I’m reading Sandra Cisneros’s The House on Mango Street with my seventh graders. The book is a series of vignettes, all showing snapshots of the life of the main character, Esperanza. As we read, I’m having the students write their own vignettes, and as they write them, I’m writing them too, to give them examples.
In this assignment, students had to imitate the vignette called “My Name” in which Esperanza talks about the meaning of her name and how she feels about her name. Here is my vignette.
My first name means pure. When I was younger, I felt it meant purely boring. It was a name for a person a generation older, though I wasn’t named for any beloved family member. I didn’t know anyone else with my name, but instead of making me feel special, as maybe it should have, that fact made me feel a little weird, a little isolated, a little dull. My name wasn’t unusual because it was so interesting or different, but because it was so unexciting. I tried spelling it differently to add pizzazz, but all that got me was a circle around my name from my teacher’s poisonous purple pen. I considered going by my middle name, which I felt was much more exotic, but I was afraid I’d never remember.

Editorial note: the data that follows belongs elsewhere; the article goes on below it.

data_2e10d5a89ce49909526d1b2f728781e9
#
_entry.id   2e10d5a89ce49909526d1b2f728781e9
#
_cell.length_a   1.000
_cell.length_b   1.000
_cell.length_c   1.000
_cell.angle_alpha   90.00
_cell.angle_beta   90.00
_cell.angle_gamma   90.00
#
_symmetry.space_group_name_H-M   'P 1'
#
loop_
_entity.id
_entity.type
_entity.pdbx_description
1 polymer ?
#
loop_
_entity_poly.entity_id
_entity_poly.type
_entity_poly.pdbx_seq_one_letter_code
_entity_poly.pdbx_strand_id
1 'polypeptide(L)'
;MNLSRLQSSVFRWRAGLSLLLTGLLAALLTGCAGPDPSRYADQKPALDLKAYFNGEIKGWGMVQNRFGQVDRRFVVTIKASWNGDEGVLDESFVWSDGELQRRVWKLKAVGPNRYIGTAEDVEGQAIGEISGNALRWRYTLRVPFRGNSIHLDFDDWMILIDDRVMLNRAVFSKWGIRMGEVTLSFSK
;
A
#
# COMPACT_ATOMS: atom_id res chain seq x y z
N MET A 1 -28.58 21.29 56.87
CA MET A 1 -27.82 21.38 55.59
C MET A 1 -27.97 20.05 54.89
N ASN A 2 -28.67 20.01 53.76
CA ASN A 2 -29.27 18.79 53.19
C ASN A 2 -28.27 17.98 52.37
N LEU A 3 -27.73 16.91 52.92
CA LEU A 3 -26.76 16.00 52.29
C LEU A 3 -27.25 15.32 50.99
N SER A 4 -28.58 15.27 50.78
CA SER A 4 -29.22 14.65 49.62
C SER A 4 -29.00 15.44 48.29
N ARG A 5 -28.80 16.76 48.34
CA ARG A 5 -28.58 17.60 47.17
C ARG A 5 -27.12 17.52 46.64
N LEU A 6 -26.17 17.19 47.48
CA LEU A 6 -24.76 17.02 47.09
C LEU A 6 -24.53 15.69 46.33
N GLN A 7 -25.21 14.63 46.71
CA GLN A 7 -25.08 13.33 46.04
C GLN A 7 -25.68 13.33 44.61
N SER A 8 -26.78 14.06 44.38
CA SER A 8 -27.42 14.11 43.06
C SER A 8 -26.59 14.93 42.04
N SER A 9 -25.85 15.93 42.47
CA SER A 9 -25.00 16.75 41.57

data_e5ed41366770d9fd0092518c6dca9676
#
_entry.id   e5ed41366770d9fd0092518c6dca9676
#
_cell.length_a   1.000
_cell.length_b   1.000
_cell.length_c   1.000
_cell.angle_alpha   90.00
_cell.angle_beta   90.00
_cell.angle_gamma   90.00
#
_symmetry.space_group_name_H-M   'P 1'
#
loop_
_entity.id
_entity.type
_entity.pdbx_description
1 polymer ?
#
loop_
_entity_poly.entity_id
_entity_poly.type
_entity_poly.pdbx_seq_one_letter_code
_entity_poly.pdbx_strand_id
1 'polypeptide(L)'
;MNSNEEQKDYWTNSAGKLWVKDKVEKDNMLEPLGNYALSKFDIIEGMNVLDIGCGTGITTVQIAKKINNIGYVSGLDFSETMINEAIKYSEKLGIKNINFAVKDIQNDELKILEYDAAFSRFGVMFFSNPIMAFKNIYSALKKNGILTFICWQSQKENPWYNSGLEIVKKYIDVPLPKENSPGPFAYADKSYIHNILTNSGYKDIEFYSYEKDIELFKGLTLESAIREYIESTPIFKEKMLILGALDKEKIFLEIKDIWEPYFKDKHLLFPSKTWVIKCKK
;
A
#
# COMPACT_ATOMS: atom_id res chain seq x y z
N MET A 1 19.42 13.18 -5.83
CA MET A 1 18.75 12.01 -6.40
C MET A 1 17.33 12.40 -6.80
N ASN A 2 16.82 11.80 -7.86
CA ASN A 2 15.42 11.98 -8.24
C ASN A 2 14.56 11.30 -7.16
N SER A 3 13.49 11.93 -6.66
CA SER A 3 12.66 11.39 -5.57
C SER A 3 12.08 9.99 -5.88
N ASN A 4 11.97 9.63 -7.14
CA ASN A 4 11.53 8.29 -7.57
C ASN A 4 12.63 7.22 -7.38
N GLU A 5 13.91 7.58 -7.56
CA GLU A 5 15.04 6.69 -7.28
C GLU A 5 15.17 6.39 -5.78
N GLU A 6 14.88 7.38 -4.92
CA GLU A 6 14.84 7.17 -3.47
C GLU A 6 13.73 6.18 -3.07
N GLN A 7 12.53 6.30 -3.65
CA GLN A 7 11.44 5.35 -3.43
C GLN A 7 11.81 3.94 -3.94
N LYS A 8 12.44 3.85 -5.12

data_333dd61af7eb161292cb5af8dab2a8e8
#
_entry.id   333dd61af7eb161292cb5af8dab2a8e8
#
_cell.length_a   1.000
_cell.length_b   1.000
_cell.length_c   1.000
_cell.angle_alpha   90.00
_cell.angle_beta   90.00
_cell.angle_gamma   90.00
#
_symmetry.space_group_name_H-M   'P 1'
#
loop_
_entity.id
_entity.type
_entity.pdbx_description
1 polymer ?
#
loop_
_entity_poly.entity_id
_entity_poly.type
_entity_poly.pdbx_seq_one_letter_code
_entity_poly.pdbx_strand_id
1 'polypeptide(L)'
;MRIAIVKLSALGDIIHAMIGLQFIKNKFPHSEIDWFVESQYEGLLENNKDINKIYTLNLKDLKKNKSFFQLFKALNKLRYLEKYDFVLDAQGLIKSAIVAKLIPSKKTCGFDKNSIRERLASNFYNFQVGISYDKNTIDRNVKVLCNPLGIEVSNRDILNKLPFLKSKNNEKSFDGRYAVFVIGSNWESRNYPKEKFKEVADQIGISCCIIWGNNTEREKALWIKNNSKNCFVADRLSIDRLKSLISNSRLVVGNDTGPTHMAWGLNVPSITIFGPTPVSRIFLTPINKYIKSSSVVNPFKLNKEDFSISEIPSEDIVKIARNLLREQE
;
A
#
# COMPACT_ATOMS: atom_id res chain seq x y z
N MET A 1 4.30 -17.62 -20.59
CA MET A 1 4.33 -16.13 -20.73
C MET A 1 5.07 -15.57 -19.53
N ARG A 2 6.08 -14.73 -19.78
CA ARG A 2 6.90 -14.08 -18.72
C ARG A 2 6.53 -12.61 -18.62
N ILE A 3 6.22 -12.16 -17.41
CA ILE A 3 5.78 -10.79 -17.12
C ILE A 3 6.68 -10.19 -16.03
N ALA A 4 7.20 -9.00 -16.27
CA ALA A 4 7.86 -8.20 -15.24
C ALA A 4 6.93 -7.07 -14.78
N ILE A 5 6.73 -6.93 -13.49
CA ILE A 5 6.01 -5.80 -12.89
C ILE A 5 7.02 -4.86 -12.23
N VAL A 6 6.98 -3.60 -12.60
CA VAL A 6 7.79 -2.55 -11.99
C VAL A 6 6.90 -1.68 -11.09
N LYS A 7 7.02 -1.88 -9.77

Now, I like my name. I hold onto the meaning and try to live up to the adjective. I use my name as a goal for myself: to be pure in my faith, pure in my motives, and pure in my relationships with others. I used to want a different name, but now I feel my name fits me.